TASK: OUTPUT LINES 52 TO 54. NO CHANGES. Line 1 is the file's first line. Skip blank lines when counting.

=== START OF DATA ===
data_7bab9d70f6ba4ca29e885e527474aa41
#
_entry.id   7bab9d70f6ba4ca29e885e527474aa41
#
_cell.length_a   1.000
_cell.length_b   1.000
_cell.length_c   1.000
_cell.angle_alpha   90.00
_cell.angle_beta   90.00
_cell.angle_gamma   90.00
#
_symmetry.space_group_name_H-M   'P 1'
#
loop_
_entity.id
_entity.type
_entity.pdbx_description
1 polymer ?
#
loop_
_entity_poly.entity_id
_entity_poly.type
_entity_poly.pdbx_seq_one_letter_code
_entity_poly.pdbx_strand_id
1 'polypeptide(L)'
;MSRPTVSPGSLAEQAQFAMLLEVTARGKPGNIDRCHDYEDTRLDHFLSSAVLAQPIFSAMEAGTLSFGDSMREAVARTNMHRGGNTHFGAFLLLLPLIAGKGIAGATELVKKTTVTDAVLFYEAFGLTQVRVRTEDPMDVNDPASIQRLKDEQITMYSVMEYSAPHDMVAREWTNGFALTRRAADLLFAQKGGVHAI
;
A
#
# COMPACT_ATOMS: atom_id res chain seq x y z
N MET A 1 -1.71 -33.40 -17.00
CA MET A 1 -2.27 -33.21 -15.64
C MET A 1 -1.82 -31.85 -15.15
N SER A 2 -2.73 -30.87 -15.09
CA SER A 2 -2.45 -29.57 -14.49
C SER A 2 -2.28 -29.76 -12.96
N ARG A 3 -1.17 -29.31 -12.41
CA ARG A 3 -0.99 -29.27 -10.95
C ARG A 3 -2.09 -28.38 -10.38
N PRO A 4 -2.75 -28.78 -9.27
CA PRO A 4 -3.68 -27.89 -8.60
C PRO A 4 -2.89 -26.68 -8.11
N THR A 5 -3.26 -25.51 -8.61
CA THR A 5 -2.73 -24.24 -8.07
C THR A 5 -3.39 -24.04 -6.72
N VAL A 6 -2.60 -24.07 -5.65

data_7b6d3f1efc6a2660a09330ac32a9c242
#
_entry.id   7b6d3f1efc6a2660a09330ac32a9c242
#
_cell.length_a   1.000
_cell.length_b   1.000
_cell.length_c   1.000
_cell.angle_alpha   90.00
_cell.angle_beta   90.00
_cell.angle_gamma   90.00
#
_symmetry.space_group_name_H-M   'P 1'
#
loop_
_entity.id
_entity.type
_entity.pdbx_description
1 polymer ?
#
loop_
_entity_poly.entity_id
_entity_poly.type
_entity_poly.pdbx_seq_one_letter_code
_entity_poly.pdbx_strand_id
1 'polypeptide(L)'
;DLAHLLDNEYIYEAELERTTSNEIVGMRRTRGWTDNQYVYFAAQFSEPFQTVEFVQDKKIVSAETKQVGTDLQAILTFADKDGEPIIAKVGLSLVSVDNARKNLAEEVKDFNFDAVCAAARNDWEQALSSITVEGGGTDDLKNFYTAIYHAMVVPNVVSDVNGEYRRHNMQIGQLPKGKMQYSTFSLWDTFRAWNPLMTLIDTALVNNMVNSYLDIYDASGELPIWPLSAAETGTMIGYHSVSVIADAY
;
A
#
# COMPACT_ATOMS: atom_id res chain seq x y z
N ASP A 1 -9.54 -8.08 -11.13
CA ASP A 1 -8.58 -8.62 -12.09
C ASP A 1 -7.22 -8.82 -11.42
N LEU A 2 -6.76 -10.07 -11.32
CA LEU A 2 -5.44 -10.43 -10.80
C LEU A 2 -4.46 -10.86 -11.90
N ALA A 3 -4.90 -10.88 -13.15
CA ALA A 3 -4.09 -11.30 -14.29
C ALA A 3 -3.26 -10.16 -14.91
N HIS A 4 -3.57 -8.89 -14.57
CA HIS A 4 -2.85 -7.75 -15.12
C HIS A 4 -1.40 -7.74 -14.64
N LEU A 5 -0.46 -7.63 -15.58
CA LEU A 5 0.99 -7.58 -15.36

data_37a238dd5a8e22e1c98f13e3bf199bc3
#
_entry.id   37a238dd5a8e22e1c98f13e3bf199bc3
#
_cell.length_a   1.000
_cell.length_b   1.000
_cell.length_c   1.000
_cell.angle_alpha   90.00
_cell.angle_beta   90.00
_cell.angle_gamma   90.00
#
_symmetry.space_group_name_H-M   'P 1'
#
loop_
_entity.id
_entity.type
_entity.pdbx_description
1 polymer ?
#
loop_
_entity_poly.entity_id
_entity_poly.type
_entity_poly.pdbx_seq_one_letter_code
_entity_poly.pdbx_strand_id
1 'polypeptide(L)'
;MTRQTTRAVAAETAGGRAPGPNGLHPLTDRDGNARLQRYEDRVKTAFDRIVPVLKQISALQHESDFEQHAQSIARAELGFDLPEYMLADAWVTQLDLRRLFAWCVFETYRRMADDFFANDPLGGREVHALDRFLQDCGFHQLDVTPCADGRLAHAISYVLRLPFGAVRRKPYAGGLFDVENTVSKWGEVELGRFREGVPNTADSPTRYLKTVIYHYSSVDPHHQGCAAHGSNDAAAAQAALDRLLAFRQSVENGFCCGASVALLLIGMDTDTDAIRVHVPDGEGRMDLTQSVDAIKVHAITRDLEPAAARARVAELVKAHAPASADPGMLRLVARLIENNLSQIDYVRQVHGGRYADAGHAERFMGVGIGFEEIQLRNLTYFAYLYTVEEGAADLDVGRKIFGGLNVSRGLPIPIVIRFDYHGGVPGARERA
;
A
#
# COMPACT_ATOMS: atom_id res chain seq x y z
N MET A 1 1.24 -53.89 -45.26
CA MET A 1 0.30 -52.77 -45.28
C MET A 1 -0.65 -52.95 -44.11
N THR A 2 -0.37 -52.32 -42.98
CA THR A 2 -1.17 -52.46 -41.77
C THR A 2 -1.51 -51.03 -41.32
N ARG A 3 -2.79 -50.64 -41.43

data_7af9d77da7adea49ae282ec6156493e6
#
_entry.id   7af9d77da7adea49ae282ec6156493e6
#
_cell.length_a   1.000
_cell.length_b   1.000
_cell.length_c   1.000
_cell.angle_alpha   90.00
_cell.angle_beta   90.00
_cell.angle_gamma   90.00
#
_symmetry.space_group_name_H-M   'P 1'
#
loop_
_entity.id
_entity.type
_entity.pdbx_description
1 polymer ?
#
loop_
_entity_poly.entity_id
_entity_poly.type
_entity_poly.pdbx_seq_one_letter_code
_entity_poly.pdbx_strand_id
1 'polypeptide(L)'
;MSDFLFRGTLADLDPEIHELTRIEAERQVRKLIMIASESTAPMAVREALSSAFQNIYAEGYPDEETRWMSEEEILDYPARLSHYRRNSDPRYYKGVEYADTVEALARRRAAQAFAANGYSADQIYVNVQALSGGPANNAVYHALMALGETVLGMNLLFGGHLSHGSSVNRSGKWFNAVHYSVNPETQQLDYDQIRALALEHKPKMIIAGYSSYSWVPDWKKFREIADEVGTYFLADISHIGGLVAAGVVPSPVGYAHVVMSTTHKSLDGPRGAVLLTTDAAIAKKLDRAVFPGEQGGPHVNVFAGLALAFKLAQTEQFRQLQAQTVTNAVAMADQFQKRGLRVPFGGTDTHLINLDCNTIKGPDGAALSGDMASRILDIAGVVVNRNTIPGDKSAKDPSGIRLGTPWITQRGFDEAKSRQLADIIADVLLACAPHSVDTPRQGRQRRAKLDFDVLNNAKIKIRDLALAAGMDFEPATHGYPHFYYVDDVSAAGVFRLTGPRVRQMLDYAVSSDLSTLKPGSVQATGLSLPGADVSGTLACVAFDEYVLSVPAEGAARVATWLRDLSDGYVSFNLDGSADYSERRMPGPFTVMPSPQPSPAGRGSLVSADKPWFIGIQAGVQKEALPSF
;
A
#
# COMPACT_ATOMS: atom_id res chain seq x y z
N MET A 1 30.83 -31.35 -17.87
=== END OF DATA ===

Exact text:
_cell.length_b   1.000
_cell.length_c   1.000
_cell.angle_alpha   90.00